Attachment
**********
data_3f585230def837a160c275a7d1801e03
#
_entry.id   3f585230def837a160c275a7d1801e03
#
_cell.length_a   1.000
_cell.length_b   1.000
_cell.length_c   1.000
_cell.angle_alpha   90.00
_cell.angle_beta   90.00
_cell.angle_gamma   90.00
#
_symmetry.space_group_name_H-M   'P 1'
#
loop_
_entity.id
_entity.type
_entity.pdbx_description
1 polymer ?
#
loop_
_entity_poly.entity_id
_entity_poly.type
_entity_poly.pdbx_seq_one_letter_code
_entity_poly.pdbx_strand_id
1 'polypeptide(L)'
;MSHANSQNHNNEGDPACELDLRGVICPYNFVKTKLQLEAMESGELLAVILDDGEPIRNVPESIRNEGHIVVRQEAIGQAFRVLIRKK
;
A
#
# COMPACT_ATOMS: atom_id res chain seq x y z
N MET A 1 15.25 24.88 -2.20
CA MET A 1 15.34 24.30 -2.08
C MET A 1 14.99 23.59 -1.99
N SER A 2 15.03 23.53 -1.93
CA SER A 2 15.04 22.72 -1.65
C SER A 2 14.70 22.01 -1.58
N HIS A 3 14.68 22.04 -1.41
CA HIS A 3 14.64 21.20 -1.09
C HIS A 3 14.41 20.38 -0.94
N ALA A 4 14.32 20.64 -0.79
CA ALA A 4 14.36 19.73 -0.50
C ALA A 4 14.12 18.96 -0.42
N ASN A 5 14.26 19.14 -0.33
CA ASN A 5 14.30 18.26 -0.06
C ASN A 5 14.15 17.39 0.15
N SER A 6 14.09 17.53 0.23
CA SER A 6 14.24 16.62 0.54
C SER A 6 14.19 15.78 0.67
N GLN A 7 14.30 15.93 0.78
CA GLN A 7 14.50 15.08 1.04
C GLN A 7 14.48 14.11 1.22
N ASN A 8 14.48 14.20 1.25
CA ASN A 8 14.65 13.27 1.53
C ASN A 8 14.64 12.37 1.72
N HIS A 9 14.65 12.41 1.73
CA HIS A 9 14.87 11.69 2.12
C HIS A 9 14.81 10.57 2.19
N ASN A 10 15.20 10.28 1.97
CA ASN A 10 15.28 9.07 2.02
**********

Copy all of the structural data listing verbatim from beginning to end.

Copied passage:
data_3f585230def837a160c275a7d1801e03
#
_entry.id   3f585230def837a160c275a7d1801e03
#
_cell.length_a   1.000
_cell.length_b   1.000
_cell.length_c   1.000
_cell.angle_alpha   90.00
_cell.angle_beta   90.00
_cell.angle_gamma   90.00
#
_symmetry.space_group_name_H-M   'P 1'
#
loop_
_entity.id
_entity.type
_entity.pdbx_description
1 polymer ?
#
loop_
_entity_poly.entity_id
_entity_poly.type
_entity_poly.pdbx_seq_one_letter_code
_entity_poly.pdbx_strand_id
1 'polypeptide(L)'
;MSHANSQNHNNEGDPACELDLRGVICPYNFVKTKLQLEAMESGELLAVILDDGEPIRNVPESIRNEGHIVVRQEAIGQAFRVLIRKK
;
A
#
# COMPACT_ATOMS: atom_id res chain seq x y z
N MET A 1 15.25 24.88 -2.20
CA MET A 1 15.34 24.30 -2.08
C MET A 1 14.99 23.59 -1.99
N SER A 2 15.03 23.53 -1.93
CA SER A 2 15.04 22.72 -1.65
C SER A 2 14.70 22.01 -1.58
N HIS A 3 14.68 22.04 -1.41
CA HIS A 3 14.64 21.20 -1.09
C HIS A 3 14.41 20.38 -0.94
N ALA A 4 14.32 20.64 -0.79
CA ALA A 4 14.36 19.73 -0.50
C ALA A 4 14.12 18.96 -0.42
N ASN A 5 14.26 19.14 -0.33
CA ASN A 5 14.30 18.26 -0.06
C ASN A 5 14.15 17.39 0.15
N SER A 6 14.09 17.53 0.23
CA SER A 6 14.24 16.62 0.54
C SER A 6 14.19 15.78 0.67
N GLN A 7 14.30 15.93 0.78
CA GLN A 7 14.50 15.08 1.04
C GLN A 7 14.48 14.11 1.22
N ASN A 8 14.48 14.20 1.25
CA ASN A 8 14.65 13.27 1.53
C ASN A 8 14.64 12.37 1.72
N HIS A 9 14.65 12.41 1.73
CA HIS A 9 14.87 11.69 2.12
C HIS A 9 14.81 10.57 2.19
N ASN A 10 15.20 10.28 1.97
CA ASN A 10 15.28 9.07 2.02